As Steven Benen pointed out this morning, Texas Governor Rick Perry is backing away from his earlier suggestions that Social Security was an unconstitutional bad idea. I suppose that's good news, but it's perhaps worth noting that Perry also made some trivially silly mistakes in what he wrote in his 2010 book Fed Up!: Our Fight to Save America from Washington. Two quote just to sentences:
... Even though the Social Security Act was passed in 1935, the fact that no retirement benefits would be paid until 1942 contradicts any notion that it was directed at an emergency. Moreover, retirement benefits were not payable until age 62, when the life expectancy at the time was only 60.
The Great Depression wiped out the retirement savings, modest though they were, for huge numbers of Americans, and Social Security was intended in part to address that. But Perry is right that it wasn't intended merely as short-term response to an emergency (though it's unclear who he thinks says it was); Social Security retirement benefits addressed a serious and then-pervasive longer-term problem, that of old age poverty, whose victims had typically worked hard their entire lives and saved as much as they could.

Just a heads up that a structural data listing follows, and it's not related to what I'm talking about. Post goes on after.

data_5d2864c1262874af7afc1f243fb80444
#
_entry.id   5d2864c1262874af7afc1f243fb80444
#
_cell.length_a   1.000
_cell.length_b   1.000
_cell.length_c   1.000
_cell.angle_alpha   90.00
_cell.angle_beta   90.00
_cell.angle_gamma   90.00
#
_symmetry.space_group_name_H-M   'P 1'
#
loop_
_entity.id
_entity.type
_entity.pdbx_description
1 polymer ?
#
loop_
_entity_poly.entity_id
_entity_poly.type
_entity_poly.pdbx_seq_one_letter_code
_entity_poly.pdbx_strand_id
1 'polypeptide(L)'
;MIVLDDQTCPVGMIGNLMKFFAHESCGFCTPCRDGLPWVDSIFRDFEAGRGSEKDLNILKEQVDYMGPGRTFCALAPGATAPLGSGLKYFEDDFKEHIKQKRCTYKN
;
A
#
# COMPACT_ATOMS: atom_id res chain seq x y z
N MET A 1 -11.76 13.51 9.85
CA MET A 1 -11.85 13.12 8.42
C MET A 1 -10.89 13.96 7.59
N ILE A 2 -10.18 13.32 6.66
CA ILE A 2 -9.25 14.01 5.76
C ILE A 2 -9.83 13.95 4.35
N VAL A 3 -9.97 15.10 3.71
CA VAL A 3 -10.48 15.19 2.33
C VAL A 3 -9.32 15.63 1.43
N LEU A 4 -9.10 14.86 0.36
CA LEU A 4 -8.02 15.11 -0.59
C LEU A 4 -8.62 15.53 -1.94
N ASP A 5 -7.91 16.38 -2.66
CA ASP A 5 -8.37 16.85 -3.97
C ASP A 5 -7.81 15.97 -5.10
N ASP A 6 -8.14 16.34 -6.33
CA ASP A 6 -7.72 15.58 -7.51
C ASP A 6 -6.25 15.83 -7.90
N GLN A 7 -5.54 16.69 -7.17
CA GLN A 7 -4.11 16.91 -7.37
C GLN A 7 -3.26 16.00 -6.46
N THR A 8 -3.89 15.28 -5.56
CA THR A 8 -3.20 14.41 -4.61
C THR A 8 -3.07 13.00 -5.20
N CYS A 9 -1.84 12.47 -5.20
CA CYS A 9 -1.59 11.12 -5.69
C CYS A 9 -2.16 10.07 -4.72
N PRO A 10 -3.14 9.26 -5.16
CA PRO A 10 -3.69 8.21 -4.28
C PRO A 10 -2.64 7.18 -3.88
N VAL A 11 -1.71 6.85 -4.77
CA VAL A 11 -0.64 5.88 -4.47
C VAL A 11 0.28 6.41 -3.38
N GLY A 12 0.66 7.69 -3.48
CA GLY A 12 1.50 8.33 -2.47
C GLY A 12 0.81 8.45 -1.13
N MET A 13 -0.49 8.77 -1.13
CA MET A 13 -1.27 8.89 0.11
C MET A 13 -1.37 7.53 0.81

Social Security tax collections began in 1937 and the first regular monthly benefit payments were issued in January 1940. Some lump-sum benefits were paid prior to that. So it's a puzzle why Perry thinks benefits were not paid until 1942.
Perry also gets the relationship between life expectancy and Social Security wrong. First, he's apparently using a figure for U.S. life expectancy at birth (not to mention understating it; see this table at Infoplease.com).
Life expectancy at birth is a misleading measure when talking about Social Security retirement age, because for most of human history until just a few generations ago, a horrifying number of children died before reaching adulthood -- an enduring tragedy we today largely forgotten and have trouble even imagining. (Improved sanitation was a significant factor in this, but the single biggest reason for reduced childhood mortality is vaccination.)
Obviously the previously high rate of infant and childhood mortality brought down the average length of life. Those who survived childhood had shorter life expectancies as well in comparison with doday, but not so drastically shorter. For example, in 1940 a white male in the middle of his working life (age 40, say) could expect to reach 70.
Or to look at it a little differently, of Americans born in the year 1915 who reached the age of 21, more than 2/3 lived to be 65 or older, and more than 80 percent of women did so. (Additional data here.)
For some other examples of the outside-the-mainstream views in Perry's book Fed Up!, see Ruth Marcus's August 30 column.
(Sorry for the recent paucity of blog entries, by the way. I've been a bit under the weather.)
(Updated 2017 July 21 to fix some typos and in my usual possibly futile effort to improve some unclear writing.)by